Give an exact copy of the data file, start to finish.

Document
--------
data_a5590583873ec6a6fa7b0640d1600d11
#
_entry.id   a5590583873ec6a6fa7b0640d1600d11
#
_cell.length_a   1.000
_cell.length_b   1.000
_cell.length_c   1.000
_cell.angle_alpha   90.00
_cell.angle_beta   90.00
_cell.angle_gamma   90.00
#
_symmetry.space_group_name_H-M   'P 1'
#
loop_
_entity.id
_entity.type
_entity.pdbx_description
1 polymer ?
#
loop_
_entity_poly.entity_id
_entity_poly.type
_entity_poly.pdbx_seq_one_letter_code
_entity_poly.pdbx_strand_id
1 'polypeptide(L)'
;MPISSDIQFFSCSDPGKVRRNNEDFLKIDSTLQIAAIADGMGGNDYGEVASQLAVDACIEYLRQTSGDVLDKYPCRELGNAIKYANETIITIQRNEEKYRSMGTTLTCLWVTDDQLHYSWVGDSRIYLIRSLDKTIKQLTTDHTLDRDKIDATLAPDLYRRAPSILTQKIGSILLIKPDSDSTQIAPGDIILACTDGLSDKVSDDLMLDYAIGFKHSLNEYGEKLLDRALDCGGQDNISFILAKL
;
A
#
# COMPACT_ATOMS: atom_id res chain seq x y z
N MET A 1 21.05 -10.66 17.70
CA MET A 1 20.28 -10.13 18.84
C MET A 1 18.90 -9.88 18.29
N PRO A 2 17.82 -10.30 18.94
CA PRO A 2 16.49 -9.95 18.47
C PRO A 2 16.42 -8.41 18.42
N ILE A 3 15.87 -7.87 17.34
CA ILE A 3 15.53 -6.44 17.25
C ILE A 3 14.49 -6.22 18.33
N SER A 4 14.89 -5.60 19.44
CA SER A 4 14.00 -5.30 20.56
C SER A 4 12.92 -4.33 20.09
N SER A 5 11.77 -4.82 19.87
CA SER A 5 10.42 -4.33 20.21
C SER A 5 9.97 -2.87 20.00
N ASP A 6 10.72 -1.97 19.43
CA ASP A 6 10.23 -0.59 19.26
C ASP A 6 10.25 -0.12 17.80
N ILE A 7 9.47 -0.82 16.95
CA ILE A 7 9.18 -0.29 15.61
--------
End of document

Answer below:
data_a5590583873ec6a6fa7b0640d1600d11
#
_entry.id   a5590583873ec6a6fa7b0640d1600d11
#
_cell.length_a   1.000
_cell.length_b   1.000
_cell.length_c   1.000
_cell.angle_alpha   90.00
_cell.angle_beta   90.00
_cell.angle_gamma   90.00
#
_symmetry.space_group_name_H-M   'P 1'
#
loop_
_entity.id
_entity.type
_entity.pdbx_description
1 polymer ?
#
loop_
_entity_poly.entity_id
_entity_poly.type
_entity_poly.pdbx_seq_one_letter_code
_entity_poly.pdbx_strand_id
1 'polypeptide(L)'
;MPISSDIQFFSCSDPGKVRRNNEDFLKIDSTLQIAAIADGMGGNDYGEVASQLAVDACIEYLRQTSGDVLDKYPCRELGNAIKYANETIITIQRNEEKYRSMGTTLTCLWVTDDQLHYSWVGDSRIYLIRSLDKTIKQLTTDHTLDRDKIDATLAPDLYRRAPSILTQKIGSILLIKPDSDSTQIAPGDIILACTDGLSDKVSDDLMLDYAIGFKHSLNEYGEKLLDRALDCGGQDNISFILAKL
;
A
#
# COMPACT_ATOMS: atom_id res chain seq x y z
N MET A 1 21.05 -10.66 17.70
CA MET A 1 20.28 -10.13 18.84
C MET A 1 18.90 -9.88 18.29
N PRO A 2 17.82 -10.30 18.94
CA PRO A 2 16.49 -9.95 18.47
C PRO A 2 16.42 -8.41 18.42
N ILE A 3 15.87 -7.87 17.34
CA ILE A 3 15.53 -6.44 17.25
C ILE A 3 14.49 -6.22 18.33
N SER A 4 14.89 -5.60 19.44
CA SER A 4 14.00 -5.30 20.56
C SER A 4 12.92 -4.33 20.09
N SER A 5 11.77 -4.82 19.87
CA SER A 5 10.42 -4.33 20.21
C SER A 5 9.97 -2.87 20.00
N ASP A 6 10.72 -1.97 19.43
CA ASP A 6 10.23 -0.59 19.26
C ASP A 6 10.25 -0.12 17.80
N ILE A 7 9.47 -0.82 16.95
CA ILE A 7 9.18 -0.29 15.61